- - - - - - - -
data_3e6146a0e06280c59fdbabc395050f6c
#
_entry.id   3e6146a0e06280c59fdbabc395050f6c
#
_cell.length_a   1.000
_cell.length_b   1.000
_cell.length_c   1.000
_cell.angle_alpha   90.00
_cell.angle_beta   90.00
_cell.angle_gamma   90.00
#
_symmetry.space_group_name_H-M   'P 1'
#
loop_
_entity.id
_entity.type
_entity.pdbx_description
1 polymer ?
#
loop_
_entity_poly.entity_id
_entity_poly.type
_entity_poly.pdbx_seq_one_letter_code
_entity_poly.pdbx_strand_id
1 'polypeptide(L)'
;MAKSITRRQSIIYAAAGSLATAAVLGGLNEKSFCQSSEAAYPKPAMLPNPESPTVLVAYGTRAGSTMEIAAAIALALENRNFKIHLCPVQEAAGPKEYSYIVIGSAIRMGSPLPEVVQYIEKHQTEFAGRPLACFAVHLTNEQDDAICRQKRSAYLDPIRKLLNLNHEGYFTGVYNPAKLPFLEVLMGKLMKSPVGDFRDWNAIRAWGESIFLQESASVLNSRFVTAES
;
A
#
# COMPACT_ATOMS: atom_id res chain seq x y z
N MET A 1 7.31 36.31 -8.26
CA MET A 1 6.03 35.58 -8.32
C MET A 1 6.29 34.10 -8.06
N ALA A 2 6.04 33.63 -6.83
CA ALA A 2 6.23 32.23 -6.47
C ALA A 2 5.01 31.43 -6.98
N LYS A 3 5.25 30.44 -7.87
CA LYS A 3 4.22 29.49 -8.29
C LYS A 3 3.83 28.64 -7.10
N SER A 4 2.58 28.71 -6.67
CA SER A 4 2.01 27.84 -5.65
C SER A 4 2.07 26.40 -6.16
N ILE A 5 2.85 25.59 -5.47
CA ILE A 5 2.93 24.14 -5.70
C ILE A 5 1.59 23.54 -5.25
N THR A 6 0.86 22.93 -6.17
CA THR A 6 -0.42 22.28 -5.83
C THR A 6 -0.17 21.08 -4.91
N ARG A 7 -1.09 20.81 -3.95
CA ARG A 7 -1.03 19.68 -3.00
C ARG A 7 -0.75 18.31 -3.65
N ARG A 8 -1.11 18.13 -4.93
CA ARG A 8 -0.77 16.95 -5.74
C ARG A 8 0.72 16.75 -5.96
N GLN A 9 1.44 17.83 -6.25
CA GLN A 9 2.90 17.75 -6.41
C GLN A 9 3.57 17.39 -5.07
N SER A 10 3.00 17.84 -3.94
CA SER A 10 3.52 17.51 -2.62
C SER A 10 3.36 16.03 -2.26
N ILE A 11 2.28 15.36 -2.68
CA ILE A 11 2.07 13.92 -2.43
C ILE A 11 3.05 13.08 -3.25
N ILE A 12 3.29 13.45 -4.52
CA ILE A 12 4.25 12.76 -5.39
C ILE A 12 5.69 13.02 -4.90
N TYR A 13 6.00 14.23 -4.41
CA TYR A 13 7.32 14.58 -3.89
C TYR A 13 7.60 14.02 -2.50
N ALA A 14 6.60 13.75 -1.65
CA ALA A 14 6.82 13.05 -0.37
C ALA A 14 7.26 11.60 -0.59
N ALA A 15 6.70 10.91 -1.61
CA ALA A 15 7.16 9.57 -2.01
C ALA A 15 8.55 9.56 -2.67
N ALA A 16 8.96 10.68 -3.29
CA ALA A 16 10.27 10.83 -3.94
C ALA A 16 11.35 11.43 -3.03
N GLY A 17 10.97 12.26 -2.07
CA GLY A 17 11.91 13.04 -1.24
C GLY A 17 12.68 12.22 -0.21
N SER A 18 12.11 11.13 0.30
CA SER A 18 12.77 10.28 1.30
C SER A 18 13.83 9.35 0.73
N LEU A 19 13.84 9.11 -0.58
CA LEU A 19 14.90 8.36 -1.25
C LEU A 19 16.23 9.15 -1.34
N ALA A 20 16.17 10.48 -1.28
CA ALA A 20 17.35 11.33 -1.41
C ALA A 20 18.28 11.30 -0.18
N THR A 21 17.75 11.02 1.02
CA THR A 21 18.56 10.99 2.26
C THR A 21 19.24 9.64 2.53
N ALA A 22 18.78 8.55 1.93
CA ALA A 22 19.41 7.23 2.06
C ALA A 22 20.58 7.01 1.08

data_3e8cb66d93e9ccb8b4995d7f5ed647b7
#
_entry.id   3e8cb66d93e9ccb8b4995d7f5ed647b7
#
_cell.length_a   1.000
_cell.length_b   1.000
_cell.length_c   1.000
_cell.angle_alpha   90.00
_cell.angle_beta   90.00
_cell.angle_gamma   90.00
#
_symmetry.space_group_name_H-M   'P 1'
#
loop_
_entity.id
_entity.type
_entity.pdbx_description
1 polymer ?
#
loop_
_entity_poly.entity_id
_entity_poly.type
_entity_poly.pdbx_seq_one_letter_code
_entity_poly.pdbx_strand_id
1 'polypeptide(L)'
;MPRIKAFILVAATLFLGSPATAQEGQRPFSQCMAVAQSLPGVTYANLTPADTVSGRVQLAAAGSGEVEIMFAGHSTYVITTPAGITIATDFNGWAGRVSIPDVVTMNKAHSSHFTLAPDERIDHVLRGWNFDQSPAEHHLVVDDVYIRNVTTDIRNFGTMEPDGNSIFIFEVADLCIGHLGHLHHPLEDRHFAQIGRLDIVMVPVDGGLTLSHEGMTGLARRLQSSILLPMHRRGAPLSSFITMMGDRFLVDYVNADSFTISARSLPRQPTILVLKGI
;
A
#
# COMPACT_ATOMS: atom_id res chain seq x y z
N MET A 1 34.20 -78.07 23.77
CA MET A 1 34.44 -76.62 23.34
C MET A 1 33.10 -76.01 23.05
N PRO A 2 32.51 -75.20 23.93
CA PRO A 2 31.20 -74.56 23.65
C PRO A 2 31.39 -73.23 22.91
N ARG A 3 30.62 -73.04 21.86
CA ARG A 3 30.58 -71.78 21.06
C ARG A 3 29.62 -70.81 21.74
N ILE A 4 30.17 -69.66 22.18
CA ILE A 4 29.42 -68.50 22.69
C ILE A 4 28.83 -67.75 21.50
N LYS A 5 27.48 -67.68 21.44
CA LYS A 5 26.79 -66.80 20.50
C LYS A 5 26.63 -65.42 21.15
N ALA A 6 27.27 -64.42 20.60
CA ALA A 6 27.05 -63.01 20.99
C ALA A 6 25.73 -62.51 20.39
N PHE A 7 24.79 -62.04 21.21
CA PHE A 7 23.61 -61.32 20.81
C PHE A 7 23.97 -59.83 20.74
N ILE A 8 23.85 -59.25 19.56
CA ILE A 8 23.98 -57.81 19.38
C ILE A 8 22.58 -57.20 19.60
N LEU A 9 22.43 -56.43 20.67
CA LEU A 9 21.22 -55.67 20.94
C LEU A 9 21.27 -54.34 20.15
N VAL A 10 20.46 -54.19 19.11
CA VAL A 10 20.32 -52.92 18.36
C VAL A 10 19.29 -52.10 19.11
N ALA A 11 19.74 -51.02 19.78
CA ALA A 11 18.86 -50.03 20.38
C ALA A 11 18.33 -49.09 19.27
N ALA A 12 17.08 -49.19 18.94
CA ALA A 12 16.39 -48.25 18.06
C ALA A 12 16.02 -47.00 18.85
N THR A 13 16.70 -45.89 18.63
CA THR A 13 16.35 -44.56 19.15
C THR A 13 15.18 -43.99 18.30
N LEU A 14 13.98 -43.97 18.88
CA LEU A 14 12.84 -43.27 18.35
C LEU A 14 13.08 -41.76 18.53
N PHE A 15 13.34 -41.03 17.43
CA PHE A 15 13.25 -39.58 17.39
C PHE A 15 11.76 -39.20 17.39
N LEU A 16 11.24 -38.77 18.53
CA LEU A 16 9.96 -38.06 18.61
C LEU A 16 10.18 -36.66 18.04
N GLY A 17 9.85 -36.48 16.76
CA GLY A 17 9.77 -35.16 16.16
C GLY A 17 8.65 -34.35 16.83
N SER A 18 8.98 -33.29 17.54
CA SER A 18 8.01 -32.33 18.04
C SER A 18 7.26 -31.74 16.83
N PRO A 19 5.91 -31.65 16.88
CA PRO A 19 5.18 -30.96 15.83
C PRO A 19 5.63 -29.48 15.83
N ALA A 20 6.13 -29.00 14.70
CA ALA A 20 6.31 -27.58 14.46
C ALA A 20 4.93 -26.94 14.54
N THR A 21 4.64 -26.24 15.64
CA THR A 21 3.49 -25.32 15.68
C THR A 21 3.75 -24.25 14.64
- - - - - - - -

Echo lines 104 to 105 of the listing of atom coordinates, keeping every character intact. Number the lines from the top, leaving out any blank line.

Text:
_cell.angle_alpha   90.00
_cell.angle_beta   90.00